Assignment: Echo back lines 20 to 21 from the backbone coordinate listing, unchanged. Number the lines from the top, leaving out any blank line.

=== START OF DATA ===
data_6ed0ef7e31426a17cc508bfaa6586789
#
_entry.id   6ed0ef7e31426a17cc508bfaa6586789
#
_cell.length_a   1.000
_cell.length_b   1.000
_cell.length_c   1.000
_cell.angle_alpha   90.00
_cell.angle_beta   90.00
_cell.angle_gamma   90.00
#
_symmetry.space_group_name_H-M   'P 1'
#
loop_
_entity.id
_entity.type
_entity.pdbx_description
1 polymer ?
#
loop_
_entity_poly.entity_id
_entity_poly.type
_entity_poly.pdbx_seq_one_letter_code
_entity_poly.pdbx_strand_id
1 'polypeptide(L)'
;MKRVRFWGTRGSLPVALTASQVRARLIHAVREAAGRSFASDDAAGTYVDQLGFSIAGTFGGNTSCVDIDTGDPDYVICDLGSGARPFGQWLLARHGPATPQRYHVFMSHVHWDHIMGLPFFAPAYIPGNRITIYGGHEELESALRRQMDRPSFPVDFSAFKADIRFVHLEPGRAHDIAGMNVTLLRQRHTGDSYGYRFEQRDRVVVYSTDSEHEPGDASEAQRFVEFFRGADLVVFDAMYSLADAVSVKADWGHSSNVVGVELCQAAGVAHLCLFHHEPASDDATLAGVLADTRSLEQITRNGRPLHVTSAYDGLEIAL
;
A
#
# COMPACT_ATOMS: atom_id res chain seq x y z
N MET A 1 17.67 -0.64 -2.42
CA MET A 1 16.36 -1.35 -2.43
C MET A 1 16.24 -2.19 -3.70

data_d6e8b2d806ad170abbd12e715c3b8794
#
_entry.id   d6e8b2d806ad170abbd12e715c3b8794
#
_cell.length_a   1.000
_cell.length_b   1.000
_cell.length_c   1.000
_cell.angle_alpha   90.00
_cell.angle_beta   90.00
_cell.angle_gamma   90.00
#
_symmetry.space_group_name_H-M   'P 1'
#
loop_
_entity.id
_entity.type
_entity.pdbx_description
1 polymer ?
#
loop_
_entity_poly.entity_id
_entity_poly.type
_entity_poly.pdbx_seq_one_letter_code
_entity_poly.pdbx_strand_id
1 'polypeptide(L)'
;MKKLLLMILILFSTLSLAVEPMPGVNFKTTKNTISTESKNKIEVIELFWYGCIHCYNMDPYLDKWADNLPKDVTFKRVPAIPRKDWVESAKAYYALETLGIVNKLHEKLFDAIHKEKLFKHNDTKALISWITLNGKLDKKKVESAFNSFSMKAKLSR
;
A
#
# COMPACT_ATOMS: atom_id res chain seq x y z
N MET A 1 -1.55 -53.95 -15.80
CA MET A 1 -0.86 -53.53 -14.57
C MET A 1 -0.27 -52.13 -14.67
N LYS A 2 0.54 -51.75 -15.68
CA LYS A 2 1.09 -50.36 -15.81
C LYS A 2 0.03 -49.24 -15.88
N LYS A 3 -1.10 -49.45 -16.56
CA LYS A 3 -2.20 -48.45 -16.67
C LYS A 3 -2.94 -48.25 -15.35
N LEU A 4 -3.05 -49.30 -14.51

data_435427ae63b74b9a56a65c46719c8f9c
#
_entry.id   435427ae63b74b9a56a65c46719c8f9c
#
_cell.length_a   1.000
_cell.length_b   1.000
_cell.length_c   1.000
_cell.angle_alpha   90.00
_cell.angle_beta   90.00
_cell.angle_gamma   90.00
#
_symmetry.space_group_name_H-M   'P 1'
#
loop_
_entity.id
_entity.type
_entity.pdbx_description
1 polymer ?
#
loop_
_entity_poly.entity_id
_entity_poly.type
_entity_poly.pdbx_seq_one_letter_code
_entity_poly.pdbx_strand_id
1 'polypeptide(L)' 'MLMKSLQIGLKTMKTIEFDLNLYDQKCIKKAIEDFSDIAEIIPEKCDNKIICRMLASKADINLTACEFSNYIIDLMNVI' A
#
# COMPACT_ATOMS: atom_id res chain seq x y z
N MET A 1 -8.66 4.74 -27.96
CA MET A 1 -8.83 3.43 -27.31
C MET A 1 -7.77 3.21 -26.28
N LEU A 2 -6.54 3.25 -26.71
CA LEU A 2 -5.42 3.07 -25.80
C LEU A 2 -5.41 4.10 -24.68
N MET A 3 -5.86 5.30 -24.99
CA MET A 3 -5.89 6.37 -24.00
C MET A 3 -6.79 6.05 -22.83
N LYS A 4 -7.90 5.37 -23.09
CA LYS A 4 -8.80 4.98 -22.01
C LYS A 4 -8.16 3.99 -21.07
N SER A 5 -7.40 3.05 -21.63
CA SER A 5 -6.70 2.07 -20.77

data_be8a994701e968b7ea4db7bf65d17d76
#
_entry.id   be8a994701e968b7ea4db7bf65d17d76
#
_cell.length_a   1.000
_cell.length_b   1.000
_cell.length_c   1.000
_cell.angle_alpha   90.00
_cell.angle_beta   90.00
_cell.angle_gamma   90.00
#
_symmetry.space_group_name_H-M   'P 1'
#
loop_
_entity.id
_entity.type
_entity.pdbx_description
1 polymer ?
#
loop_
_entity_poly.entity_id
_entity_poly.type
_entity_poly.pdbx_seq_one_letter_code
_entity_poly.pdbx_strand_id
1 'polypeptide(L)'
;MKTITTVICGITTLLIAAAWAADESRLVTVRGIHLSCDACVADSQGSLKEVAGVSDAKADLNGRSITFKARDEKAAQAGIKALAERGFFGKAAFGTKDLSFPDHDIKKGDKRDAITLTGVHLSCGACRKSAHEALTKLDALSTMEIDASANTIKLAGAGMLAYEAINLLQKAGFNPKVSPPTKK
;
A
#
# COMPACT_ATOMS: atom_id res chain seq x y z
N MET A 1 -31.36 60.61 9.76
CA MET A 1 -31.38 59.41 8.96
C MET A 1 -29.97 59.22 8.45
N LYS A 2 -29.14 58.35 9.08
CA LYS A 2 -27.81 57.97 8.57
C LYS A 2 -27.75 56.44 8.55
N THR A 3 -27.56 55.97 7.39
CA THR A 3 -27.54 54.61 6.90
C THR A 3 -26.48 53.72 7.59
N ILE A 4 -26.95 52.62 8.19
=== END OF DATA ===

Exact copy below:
loop_
_entity_poly.entity_id